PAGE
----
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Dangers of Mixing Alcohol and Energy Drinks

Energy drinks are popular, especially among the younger population. About 34% of 12- to 24-year-olds regularly imbibe these beverages. When ingested without anything else mixed in, energy drinks stimulate the mind and body due to the usually high dosage of caffeine. And when mixed with alcohol, they can cause serious and dangerous side effects.

What’s in Energy Drinks?

Energy drinks contain caffeine and other natural stimulants including sugar, ginseng, guarana and taurine. Most energy drinks contain three times the caffeine that is found in a regular soda. A 16-ounce energy drink has about 160 mg of caffeine versus a cup of coffee that contains 95 mg.

  • Red Bull is the most popular energy drink choice
  • Monster
  • Rockstar Energy
  • Amp

Caffeine Side Effects

Caffeine affects the body in many ways:

  • Fast heart rate
  • Increased blood pressure
  • Palpitations
  • Increased risk of cardiac arrhythmias
  • Intensified anxiety

The cardiac complications of mixing energy drinks and alcohol originate from two facts:

  • Energy drinks contain stimulants that rev up the system
  • Alcohol is a depressant

Mixing these two mechanisms can cause serious cardiac problems. The stimulant and depressant combination sends a confusing message to the nervous system.

Dangerous Mixology

When energy drinks are mixed alcohol serious adverse reactions can result. The two together can be dangerous since:

  • The stimulant effect of the caffeine counteracts the level of alcohol impairment giving the drinker a false sense of how drunk they are
  • When the stimulant result of the energy drink wears off, the sedating effects of the alcohol are still present
  • These depressant effects cause vomiting and the risk of choking, especially while sleeping
  • A slowed respiratory rate can be a serious physical problem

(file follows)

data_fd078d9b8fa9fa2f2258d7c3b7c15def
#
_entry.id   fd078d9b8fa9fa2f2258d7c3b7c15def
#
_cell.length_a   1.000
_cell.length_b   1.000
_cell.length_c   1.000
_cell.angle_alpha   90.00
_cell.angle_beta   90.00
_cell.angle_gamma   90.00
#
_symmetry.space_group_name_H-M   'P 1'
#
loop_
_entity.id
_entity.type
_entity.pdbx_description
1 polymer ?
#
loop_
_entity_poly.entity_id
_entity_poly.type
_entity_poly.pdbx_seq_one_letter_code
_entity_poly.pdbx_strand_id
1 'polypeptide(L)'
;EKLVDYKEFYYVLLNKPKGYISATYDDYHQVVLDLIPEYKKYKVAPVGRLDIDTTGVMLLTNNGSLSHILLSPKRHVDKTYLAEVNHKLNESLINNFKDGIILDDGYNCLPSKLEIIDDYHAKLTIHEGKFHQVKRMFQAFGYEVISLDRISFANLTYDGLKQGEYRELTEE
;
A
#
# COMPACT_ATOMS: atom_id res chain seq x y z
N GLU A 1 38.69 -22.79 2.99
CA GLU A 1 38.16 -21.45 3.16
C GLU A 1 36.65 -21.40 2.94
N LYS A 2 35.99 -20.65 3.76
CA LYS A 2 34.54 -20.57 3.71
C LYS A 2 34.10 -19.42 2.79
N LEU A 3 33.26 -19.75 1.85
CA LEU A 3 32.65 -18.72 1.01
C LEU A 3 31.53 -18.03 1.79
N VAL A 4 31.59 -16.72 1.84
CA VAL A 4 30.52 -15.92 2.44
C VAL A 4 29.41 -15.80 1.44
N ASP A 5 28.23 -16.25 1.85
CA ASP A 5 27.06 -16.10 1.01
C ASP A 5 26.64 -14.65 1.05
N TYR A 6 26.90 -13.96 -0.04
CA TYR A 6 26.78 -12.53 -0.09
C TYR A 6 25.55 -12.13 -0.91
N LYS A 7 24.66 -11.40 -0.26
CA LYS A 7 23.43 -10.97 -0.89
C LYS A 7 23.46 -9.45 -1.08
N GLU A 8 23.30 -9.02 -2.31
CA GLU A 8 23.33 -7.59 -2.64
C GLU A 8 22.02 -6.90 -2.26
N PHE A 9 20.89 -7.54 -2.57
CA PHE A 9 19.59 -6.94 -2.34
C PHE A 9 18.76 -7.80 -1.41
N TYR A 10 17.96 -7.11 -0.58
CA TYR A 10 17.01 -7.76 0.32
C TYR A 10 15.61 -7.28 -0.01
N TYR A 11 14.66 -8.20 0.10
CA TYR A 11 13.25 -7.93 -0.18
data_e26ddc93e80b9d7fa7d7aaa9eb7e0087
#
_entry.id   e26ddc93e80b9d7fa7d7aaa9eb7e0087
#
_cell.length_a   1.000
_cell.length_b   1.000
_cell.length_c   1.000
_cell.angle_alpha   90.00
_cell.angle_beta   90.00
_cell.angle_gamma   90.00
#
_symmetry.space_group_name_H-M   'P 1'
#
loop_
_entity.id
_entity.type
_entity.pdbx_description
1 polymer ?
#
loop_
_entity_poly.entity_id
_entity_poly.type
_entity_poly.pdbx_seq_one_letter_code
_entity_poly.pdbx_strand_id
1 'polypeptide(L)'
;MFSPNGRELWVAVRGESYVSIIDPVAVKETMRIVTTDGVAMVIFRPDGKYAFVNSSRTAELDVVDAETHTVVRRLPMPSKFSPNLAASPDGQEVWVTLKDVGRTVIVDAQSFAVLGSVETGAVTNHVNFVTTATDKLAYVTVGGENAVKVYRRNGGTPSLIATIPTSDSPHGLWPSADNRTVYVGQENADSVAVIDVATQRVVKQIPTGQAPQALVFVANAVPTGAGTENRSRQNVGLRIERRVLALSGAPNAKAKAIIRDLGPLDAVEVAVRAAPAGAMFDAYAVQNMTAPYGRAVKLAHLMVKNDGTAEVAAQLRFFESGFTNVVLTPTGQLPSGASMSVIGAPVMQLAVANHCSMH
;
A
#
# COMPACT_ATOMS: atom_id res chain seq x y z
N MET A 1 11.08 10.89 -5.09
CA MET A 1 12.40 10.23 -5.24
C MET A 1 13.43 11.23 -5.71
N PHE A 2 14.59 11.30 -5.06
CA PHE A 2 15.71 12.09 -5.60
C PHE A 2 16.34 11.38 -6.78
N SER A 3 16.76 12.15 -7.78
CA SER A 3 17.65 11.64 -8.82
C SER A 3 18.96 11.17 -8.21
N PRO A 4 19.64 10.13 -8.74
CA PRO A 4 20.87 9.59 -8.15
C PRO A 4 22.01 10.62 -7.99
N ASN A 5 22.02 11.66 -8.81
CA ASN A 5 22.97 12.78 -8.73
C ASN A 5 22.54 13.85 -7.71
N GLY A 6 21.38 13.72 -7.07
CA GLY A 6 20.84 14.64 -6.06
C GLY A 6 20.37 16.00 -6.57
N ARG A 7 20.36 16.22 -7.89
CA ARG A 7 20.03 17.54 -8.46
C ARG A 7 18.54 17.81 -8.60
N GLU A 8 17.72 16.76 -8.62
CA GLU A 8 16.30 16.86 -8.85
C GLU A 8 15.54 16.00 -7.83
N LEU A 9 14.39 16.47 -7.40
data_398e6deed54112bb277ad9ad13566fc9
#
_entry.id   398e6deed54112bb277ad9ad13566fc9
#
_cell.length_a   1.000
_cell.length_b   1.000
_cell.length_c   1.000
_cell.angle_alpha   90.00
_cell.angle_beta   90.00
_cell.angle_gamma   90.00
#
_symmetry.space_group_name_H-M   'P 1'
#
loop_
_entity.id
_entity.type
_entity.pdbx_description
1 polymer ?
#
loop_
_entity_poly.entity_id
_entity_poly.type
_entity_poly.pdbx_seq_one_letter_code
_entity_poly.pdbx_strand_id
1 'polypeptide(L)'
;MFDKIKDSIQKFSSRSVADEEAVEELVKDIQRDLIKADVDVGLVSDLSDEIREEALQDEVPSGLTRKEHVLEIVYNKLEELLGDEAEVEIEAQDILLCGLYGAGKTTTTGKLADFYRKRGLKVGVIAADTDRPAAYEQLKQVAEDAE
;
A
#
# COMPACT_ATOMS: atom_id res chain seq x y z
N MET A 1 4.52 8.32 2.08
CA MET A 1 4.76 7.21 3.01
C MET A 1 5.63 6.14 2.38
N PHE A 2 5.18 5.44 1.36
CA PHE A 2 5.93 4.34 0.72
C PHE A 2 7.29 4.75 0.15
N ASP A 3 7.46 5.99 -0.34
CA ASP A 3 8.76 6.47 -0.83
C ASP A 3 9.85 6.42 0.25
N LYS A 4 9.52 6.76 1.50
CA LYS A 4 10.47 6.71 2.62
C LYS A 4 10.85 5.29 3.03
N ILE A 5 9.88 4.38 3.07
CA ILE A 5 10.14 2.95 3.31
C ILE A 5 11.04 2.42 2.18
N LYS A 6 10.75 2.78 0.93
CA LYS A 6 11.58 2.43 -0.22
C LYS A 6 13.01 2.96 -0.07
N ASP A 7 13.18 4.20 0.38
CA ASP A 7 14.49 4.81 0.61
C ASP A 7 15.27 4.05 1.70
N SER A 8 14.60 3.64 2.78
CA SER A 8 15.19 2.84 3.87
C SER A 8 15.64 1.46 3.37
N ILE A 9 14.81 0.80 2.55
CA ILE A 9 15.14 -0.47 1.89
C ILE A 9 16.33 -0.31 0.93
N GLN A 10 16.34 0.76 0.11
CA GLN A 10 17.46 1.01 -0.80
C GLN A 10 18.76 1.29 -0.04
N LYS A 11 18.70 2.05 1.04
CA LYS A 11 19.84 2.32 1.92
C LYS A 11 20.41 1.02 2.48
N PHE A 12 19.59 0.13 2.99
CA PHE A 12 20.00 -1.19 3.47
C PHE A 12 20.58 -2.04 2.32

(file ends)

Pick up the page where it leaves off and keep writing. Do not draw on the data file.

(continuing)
Stats behind Mixing Alcohol and Energy Drinks

People who mix alcohol and energy drinks are:

2 times more likely to:

  • Be sexually assaulted or take advantage of someone else
  • Ride with a driver who is inebriated

3 times more apt to:

4 times more likely to:

  • Drive drunk; the stimulants in the energy drink provide enough of a boost that the effects of the alcohol are subdued

The end result is that mixing an energy drink with alcohol results in the same blood alcohol content (BAC) as drinking alcohol alone.

The Bottom Line

Mixing energy drinks with alcohol equates to getting high without getting drowsy or sleepy. Why is this a problem?

Sleepiness is the body’s process to indicate that enough alcohol has been ingested. Adding an energy drink actually deceives the body about how physically drunk the person is. When a person mixes an energy drink with alcohol, they feel less impaired than they actually are. There are potentially dangerous results lurking when someone is in that impaired physical and mental state.

Energy drinks and alcohol cause dehydration. Dehydration slows the body’s ability to metabolize alcohol, which can lead to a significant hangover. Feeling less drunk leads to more drinking and potential alcohol poisoning, which is a very serious physical state that can result in death.


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